I have Siduction LXQt in a VM and I LOVE it!  It's the most polished version of a LXQt desktop that I have experienced, and I've checked out all of them, except Redcore (haven't had a chance yet).  I'm so impressed with Siduction LXQt that I'd like to make it my daily driver, but my daily driver is also a production machine and the Siduction devs warn against doing that.  So I won't...but I really, really want to!

If you're interested in LXQt, let me encourage you to check it out.  I think you'll be impressed?!
Well I am happy with Siduction LXQT. It boots on my computer in 10-12  sec flat. Debian stretch 9.4 is not far behind with cinnamon DE. I am seriously thinking of switching from Mint which has been my main OS from its inception. For some reason Mint now takes a long time booting up sometimes as long as 2 minutes. Even windows 10 is faster at about 15 sec. Once up and running Mint is very stable Never had problems with it before. clean installs same problem. Maybe it is the kernal. Will have to see about going back to a older one.
Mel
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Mint 18.1 Cinnimon, MX-16, Siduction LXQT, Debian Stretch, and Other Linux Distro's
https://pctechman.wordpress.com/

#10 OFFLINE   sunrat

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Posted 07 July 2018 - 07:29 PM

View Postsaturnian, on 07 July 2018 - 10:48 AM, said:

Guess I'm misunderstanding this part, then:
You're understanding it correctly. It's just that the manual hasn't had much love lately so is incorrect and the bases repo hasn't been used for 3 years.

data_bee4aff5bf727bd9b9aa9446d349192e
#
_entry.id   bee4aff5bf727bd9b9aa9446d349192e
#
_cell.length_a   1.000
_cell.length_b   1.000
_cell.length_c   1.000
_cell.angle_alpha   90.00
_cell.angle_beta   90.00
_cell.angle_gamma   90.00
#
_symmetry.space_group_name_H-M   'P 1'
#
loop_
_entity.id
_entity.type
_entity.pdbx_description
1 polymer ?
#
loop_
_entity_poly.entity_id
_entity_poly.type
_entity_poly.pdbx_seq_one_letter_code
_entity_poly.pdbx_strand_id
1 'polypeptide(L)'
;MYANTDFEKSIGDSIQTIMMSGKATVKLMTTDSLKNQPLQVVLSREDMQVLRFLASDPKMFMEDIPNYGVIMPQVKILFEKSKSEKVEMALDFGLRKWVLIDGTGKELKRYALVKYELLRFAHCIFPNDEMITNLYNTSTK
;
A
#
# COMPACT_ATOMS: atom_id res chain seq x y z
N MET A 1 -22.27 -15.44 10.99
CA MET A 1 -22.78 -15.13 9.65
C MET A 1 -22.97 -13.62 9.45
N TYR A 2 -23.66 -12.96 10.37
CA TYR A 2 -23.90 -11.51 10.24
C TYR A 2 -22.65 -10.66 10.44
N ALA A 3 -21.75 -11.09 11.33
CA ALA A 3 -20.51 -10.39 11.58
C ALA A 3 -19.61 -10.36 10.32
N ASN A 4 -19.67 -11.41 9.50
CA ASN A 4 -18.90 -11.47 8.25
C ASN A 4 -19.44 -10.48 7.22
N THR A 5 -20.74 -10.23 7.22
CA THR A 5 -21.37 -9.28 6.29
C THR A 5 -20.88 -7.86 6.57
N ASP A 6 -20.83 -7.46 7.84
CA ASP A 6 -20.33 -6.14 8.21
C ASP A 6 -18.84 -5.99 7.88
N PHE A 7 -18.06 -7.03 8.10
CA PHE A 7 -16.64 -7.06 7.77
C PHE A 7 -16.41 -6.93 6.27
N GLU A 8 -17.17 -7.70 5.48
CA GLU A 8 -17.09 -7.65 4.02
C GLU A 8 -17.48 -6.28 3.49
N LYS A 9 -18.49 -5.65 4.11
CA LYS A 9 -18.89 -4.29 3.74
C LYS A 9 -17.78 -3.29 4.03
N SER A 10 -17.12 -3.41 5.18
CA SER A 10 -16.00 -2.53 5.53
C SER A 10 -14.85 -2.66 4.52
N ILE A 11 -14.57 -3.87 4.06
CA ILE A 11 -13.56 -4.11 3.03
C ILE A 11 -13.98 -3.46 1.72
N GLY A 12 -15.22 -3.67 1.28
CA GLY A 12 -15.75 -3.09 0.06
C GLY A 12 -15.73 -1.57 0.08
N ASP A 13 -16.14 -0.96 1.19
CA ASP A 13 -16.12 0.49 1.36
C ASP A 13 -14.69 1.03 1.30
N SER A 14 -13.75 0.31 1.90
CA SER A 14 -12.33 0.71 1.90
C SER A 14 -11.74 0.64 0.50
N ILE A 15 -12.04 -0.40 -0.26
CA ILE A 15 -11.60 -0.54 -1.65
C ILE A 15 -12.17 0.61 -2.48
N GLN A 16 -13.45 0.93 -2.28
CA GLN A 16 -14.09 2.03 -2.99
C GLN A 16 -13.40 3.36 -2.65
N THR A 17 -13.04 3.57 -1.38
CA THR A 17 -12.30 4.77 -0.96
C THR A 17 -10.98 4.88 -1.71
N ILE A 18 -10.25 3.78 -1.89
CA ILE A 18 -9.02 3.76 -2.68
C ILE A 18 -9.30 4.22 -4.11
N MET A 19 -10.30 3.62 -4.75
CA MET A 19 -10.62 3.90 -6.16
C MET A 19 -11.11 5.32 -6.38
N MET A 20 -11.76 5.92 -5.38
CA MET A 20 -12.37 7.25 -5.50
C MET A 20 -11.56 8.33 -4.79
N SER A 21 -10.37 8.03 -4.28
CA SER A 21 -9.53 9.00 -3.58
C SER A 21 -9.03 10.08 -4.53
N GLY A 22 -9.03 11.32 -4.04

Current siduction repos are (from inxi -r):
Active apt repos in: /etc/apt/sources.list.d/debian.list
		 1: deb http://ftp.au.debian.org/debian/ unstable main contrib non-free
		 Active apt repos in: /etc/apt/sources.list.d/extra.list
		 1: deb https://packages.siduction.org/extra unstable main
		 Active apt repos in: /etc/apt/sources.list.d/fixes.list
		 1: deb https://packages.siduction.org/fixes unstable main contrib non-free

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#11 OFFLINE   saturnian

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Posted 08 July 2018 - 12:25 AM

Thank you, sunrat! Well, it did occur to me that the info there might have been incorrect, and that perhaps I should have downloaded the iso and checked for myself, but then I decided that maybe it was a reading comprehension issue on my part! I really appreciate your clearing that up.

If I had taken the time to scroll down to the bottom of the page, I would have seen:

Quote

Page last revised 015/01/2012 1200 UTC

That right there explains a lot. Wow.

Edited by saturnian, 08 July 2018 - 12:26 AM.